Monday, January 9, 2012

"Did not return call for comment"

That line was used several times in the Denton Record Chronicle article, Into Hostile territory.

It's a good overview on gas drilling PR tactics on "insurgents" and how municipalities are dealing with it, or not.  All those that usually spin the BS, we mean PR, "did not return call for comment".

We mentioned rich bullies buying elections in an early post.  WHAT is it going to end up costing YOU?  Remember, sheep need water and air, too.

She and other Barnett Shale area residents have seen the tactics that blur the line between information and influence in local governance.

When neighbor is pitted against neighbor, it manifests not only in heated shouting matches but also in a long-simmering distrust. As homeowners grow fearful of diminishing values, they try to hang on to their property rights, only to see the mineral rights taken away through a twist of state law. Local governance battles go in remission only to re-emerge with the next concession the industry needs to stay profitable.

Cities frequently revise ordinances with little direct participation of those affected.

However, when area residents have asked for tougher review and regulations of the natural gas industry, industry representatives offer to assist city councils or their appointees to draft such regulations, an offer many city officials seem reticent to refuse.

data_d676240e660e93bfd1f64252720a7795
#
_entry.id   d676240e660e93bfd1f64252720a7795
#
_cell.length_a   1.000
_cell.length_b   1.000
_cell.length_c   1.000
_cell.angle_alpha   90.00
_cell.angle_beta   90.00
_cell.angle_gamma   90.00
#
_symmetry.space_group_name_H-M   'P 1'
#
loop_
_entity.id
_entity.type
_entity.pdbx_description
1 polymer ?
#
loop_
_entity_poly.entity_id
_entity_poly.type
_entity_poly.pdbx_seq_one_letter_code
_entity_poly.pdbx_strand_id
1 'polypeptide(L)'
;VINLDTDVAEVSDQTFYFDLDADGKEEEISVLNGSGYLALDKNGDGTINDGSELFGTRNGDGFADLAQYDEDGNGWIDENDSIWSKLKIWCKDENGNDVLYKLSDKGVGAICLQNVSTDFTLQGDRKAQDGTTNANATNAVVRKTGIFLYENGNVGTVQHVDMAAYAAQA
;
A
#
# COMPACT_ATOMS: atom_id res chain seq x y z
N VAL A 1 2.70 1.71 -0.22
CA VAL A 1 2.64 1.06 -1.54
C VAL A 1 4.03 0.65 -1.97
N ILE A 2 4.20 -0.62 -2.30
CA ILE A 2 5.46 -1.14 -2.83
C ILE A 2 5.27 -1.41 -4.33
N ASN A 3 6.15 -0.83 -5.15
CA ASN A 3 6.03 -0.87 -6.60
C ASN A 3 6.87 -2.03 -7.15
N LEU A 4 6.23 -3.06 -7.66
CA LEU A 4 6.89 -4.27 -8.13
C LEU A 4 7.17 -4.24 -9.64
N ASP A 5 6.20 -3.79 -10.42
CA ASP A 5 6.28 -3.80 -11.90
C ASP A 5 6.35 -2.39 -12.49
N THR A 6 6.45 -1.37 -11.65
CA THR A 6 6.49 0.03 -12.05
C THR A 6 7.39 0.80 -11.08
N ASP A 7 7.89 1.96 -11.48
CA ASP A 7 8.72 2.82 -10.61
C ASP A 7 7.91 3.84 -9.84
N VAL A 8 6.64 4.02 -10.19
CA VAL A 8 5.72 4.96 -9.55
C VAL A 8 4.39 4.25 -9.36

Denton started work on an ordinance overhaul in 2009 amid public anger over the City Council’s vote to let Range Resources drill inside the Rayzor Ranch development near homes, a city park and a hospital. Some council members said they opposed drilling at the location but feared the company would follow through on a threat to sue if they denied it.

It was Range Resources’ director of corporate communications and public affairs, Matt Pitzarella, who told fellow conferees of his company’s discovery that psy-ops veterans were well-suited for local community work. Pitzarella did not return a call for comment.

City leaders have treaded carefully ever since the legal threat, inviting industry-related representatives to serve alongside city staff and residents on a drilling task force to help write a new code.

“I find it ironic,” Jellison said. “They are the outsiders coming in, going against the local municipality — the established government people are living with. They don’t have any permanent business here. Anyone like that is deemed, by definition, an insurgent.”

Keystone Exploration wrote a letter to its royalty owners endorsing the incumbents in April 2010. The company characterized residents like Vajda and Jellison as anti-drilling activists who would do all they could to limit the industry.

During a Town Council meeting, a sitting council member told them he would run them out of town for their stance on property rights.

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